As for sales, the PC is about equal with the 360 once you count digital sales for BF3 and leads all platforms on Skyrim.

December 6, 2011 | 12:59 PM - Posted by Anonymous (not verified)

For all the words you put out, someone could have thought you put some actual though into this. The Wii, Xbox360, PS3 and PC serve very different markets. Obviously you havnt actually looked at whats available. Ill admit there is some overlap between consoles and PCs, but you wouldnt play a platform game like Uncharted Drake series on a PC. Youd play it in the living room, in a big environment with others. Go look at whats available. I can but will not ever get a Xbox because they just dont have the types of entertainment i like. Same with Wii. As for PCs, youve got to be kidding. There is always some sort of tweaking necessary even on generic Intel/Nvidia, ie they shipped crap.

The costs dont even make sense. You can always sell your console games or rent them or buy them used.

Article just doesnt make sense. PC platform is for games that need keyboard and mouse to properly navigate their environment. Although you can get console controller for the PC, it loses out on the ease of use of consoles.

Every single $60 game on PC has required me to go through the setting options and change a million archaic graphic and other settings to get it to look and play nice.

December 6, 2011 | 02:20 PM - Posted by Scott Michaud

"The costs dont even make sense. You can always sell your console games or rent them or buy them used."

Not if the publishers get their way, you cannot. You used to be able to do that with the PC as well. DRM got in the way. Also, the PC in the figure has a MUCH better experience than the console in the same figure.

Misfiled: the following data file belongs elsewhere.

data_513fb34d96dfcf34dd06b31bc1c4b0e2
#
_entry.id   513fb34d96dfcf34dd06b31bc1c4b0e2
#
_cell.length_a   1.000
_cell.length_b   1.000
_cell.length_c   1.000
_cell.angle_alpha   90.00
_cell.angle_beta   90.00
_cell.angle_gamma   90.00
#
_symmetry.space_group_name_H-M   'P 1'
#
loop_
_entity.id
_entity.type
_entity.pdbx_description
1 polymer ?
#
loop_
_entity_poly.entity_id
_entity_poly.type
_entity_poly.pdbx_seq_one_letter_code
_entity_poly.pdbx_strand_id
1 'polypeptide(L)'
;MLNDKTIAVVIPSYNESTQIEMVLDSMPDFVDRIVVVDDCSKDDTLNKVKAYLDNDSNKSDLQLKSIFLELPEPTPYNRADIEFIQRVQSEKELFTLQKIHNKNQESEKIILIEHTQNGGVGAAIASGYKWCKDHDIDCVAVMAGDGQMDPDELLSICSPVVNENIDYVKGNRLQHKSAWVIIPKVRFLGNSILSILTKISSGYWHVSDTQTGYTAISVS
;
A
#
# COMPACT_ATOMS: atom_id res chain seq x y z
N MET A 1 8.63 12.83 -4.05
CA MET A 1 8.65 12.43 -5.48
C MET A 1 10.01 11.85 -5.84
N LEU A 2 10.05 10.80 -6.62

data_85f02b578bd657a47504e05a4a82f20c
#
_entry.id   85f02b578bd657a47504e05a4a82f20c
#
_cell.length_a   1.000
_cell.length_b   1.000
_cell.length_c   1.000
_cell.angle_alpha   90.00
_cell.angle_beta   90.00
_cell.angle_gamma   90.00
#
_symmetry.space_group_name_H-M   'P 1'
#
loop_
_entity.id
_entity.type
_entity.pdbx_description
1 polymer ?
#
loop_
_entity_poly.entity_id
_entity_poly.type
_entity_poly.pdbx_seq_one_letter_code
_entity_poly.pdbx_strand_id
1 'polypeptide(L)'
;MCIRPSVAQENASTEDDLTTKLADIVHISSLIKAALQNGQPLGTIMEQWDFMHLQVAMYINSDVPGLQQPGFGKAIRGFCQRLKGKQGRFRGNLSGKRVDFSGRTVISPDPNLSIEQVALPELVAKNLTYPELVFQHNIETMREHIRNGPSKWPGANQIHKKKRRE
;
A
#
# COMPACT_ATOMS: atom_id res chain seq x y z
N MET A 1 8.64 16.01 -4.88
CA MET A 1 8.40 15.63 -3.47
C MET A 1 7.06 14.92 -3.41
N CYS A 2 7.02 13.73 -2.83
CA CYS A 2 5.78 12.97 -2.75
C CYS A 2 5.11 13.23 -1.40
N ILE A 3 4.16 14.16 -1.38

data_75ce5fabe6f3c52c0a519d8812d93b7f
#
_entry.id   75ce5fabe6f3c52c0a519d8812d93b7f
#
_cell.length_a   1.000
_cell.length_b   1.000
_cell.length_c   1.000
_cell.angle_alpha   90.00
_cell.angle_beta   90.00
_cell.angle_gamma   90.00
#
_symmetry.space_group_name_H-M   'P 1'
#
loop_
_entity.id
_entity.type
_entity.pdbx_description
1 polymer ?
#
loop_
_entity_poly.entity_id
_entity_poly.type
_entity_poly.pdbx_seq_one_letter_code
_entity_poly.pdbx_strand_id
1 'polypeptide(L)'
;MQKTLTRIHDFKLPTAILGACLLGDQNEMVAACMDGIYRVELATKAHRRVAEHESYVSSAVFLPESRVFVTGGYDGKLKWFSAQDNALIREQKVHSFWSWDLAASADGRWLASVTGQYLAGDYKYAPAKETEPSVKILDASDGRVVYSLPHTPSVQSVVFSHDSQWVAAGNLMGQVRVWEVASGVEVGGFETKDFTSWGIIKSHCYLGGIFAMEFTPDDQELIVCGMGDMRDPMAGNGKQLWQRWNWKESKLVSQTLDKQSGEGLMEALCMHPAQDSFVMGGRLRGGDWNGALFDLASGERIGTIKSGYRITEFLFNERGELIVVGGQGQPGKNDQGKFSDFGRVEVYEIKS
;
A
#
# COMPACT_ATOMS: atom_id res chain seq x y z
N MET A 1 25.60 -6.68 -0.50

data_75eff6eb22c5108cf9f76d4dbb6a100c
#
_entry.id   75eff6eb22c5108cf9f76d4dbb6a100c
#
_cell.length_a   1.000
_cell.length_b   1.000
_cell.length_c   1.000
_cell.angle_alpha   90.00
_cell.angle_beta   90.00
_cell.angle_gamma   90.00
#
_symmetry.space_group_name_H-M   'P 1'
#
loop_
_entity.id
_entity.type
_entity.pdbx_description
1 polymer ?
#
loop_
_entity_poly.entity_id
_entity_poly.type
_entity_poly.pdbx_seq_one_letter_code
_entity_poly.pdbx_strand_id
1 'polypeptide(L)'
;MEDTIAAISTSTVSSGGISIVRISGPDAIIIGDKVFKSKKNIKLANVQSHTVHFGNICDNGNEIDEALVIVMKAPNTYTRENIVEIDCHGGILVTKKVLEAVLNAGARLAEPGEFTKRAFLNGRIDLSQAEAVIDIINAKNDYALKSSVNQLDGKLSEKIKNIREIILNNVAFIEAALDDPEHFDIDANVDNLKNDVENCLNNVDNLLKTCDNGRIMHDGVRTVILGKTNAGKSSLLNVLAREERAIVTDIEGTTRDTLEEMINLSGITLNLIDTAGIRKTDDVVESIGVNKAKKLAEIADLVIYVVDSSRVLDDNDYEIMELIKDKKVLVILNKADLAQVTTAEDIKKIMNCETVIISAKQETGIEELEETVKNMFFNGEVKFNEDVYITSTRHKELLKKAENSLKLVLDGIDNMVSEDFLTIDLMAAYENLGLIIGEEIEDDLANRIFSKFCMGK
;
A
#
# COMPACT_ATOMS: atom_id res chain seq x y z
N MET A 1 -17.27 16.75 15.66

Also -- I play platformers on my PC. Often with a controller. I could play it on the couch as well except I actually don't really like the couch personally. When I played on the 360 I actually bought a VGA adapter to play it on a computer monitor. The point is that the PC gives you the choice. You could use "a PC" as a home theatre PC with a controller and a media center interface such as the discussed Steam Big Picture -- configured by a local small business computer store if you desire.

There is nothing that the consoles can do that the PCs cannot -- at least as well, if not better. In the long run, consoles are much worse. Sure you could point to issues *now*... but those issues just need a larger user base and more platform support to be mitigated. For the consoles, I could (and did) point to a huge number of issues that simply are not, and never will be, going away.

December 31, 2011 | 09:08 PM - Posted by Anonymous (not verified)

" Go look at whats available. "
i quote you.^
obviously, you can hook up any pc through hdmi or s-video or.. rca--- to a tv. in your living room. 8ft from the couch/recliner. all the materials to do this you already own. if not they are availible. furthermore, let me say that a common end-table or tv-tray makes a great place to put a wireless mouse.

"Every single $60 game on PC has required me to go through the setting options and change a million archaic graphic and other settings to get it to look and play nice. "

pc ALwayS? needs tweaking? you are sitting so much closer to the screen on YOUR pc setup, that all those imperfections u have forgiven on the blurry ol ps3?+hdtv show up More.

id bet if you compared pc to ps3 to 360 to wii. you would find out that they are all computers! the article does a great job explaining the differences in them. dont forget that consoles:gaming as apple:cellphones&tablets. You wanna be associated with the crowd that whines, " it just works!"